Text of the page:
10 Songs, 41 Minutes

EDITORS’ NOTES

Nineteen years into their career, Blonde Redhead haven't just seriously altered their own sound over the years; they’ve watched their audience grow up, with some replaced by newer fans at their shows. Anyone who remembers Blonde Redhead's early days recalls the constant comparisons to Sonic Youth; the listeners who hung in watched the band redefine their sound in the ‘00s with excellent albums such as Misery Is a Butterfly and 23. 2010’s Penny Sparkle divided audiences with its accessible pop sound, but Barragan should please fans from nearly all eras. Kazu Makino sings with gorgeous affection on “The One I Love” and with exquisite power throughout, while twin brothers Simone and Amedeo Pace provide a tension and beauty that’s pure art rock—and in some case Krautrock (“Mind to Be Had”). The trio’s ability to settle into minimalist and denser, abstract territories, largely guided by synths as opposed to guitars, has refreshed them to the point of pained ecstasy.

EDITORS’ NOTES

Nineteen years into their career, Blonde Redhead haven't just seriously altered their own sound over the years; they’ve watched their audience grow up, with some replaced by newer fans at their shows. Anyone who remembers Blonde Redhead's early days recalls the constant comparisons to Sonic Youth; the listeners who hung in watched the band redefine their sound in the ‘00s with excellent albums such as Misery Is a Butterfly and 23. 2010’s Penny Sparkle divided audiences with its accessible pop sound, but Barragan should please fans from nearly all eras. Kazu Makino sings with gorgeous affection on “The One I Love” and with exquisite power throughout, while twin brothers Simone and Amedeo Pace provide a tension and beauty that’s pure art rock—and in some case Krautrock (“Mind to Be Had”). The trio’s ability to settle into minimalist and denser, abstract territories, largely guided by synths as opposed to guitars, has refreshed them to the point of pained ecstasy.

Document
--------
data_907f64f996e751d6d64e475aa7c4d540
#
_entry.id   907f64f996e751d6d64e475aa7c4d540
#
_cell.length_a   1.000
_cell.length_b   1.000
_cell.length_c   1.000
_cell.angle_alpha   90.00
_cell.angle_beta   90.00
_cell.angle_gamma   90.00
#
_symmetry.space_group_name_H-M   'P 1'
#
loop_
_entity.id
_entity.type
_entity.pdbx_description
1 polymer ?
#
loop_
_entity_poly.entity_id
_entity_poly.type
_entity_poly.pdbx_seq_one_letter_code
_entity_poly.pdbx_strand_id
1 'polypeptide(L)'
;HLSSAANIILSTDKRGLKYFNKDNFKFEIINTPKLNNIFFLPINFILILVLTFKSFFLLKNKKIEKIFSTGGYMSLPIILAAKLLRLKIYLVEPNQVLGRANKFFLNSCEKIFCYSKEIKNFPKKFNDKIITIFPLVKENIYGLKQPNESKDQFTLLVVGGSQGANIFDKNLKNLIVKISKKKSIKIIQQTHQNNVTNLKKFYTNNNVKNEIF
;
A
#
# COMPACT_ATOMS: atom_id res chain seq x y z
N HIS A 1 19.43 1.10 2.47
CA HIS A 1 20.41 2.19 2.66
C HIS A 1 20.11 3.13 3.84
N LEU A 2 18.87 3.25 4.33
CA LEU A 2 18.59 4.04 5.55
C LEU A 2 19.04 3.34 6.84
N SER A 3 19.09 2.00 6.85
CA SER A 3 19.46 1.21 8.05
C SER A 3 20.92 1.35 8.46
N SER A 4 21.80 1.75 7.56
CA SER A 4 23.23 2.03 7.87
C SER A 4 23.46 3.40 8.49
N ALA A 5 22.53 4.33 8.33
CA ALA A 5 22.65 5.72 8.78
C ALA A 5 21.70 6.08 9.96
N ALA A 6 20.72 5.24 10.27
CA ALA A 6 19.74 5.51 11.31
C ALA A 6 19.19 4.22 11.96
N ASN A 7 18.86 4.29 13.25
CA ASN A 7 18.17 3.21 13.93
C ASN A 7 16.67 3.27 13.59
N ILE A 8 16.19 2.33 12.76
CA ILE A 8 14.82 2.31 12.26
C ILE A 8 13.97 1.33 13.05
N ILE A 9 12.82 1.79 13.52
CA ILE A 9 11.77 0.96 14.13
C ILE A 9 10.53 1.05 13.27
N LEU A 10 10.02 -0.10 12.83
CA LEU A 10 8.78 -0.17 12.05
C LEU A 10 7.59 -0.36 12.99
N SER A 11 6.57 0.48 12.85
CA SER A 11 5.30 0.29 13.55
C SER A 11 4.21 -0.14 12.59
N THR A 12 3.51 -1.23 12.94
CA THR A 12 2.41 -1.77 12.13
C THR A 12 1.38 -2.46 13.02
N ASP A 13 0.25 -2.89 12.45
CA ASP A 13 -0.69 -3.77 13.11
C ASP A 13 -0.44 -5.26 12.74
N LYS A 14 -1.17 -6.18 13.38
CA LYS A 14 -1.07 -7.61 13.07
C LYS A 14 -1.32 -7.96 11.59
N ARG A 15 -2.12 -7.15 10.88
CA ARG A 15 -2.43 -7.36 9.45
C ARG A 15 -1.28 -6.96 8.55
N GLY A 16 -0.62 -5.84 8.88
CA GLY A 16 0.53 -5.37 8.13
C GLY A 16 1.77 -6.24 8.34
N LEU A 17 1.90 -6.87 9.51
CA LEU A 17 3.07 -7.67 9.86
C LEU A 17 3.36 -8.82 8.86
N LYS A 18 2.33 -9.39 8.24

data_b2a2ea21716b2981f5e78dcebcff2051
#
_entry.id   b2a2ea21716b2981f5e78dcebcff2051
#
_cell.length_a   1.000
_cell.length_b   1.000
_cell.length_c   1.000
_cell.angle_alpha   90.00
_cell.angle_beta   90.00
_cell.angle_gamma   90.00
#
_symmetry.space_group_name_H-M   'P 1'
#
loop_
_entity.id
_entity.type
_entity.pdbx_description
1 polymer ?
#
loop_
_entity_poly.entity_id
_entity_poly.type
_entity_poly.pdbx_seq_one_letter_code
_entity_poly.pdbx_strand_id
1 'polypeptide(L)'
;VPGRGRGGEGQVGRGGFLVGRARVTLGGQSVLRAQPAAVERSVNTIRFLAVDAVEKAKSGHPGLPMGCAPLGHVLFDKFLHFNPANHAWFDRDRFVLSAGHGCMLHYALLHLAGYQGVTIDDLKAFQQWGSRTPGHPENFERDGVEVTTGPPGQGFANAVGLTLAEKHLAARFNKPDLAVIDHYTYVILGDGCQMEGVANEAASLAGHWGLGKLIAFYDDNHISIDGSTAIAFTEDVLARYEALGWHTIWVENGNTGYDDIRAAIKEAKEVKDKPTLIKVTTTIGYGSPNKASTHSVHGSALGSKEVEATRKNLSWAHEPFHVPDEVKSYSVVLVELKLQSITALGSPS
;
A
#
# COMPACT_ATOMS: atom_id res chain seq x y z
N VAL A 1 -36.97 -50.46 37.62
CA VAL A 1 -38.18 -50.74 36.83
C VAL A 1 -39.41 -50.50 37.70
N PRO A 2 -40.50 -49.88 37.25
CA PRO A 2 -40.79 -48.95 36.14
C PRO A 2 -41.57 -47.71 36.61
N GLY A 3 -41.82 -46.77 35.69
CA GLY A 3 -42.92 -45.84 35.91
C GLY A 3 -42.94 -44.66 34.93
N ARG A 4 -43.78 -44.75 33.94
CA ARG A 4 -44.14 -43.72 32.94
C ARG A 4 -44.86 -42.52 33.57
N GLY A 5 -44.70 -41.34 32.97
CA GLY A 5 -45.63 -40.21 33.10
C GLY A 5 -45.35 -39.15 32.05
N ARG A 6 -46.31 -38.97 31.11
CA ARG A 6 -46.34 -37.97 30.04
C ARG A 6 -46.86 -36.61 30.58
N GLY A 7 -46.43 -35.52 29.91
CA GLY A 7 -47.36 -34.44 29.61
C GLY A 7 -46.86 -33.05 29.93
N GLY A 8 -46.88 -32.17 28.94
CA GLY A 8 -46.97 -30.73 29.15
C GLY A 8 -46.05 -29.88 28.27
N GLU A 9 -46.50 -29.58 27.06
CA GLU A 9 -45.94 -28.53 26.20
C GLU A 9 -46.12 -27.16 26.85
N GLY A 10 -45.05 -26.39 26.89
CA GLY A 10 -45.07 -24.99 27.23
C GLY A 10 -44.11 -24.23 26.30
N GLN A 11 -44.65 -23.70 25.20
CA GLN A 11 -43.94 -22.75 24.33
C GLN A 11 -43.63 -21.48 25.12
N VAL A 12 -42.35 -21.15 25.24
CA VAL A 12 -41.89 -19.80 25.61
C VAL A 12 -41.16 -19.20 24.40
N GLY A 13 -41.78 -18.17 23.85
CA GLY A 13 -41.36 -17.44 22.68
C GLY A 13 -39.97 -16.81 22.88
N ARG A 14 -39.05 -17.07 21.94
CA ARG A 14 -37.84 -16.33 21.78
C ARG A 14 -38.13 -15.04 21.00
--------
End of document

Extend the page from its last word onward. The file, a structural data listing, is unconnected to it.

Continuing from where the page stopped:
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Ratings and Reviews

4.1 out of 5
46 Ratings

46 Ratings

Foot Percussion ,

Listen!

It’s quiet. It’s haunting and subtle. It picks up where Penny Sparkle left off. It takes a few listens to take in. It reaches for something indescribable and ephemeral. Nothing on it sounds like the song that says “Allow me to show you the way which I I know you.” It’s my new favorite.

Eggy-Weggs ,

Disappointing

I loved “23” and I am sad that this just does not measure up to that at all. I respect an artist’s or band's desire to create work that they like, without regard to what an audience or fan base might like. I also admit that sometimes we need to hear a song or CD a few times to start to appreciate it; but frankly, this is just hard to listen to. And I was so looking forward to their new CD!

pool table jockey ,

fast becoming one of my favorite bands

Inventive and everchanging! The sound is different on every album and I unlike some, I thought Penny Sparkle was better than all of their other efforts put together. This one is every bit as good. Cat on a tin roof and dripping are the most entertaining early on, but Blonde Redhead needs to be listen too many times to totally appreciate the songs.

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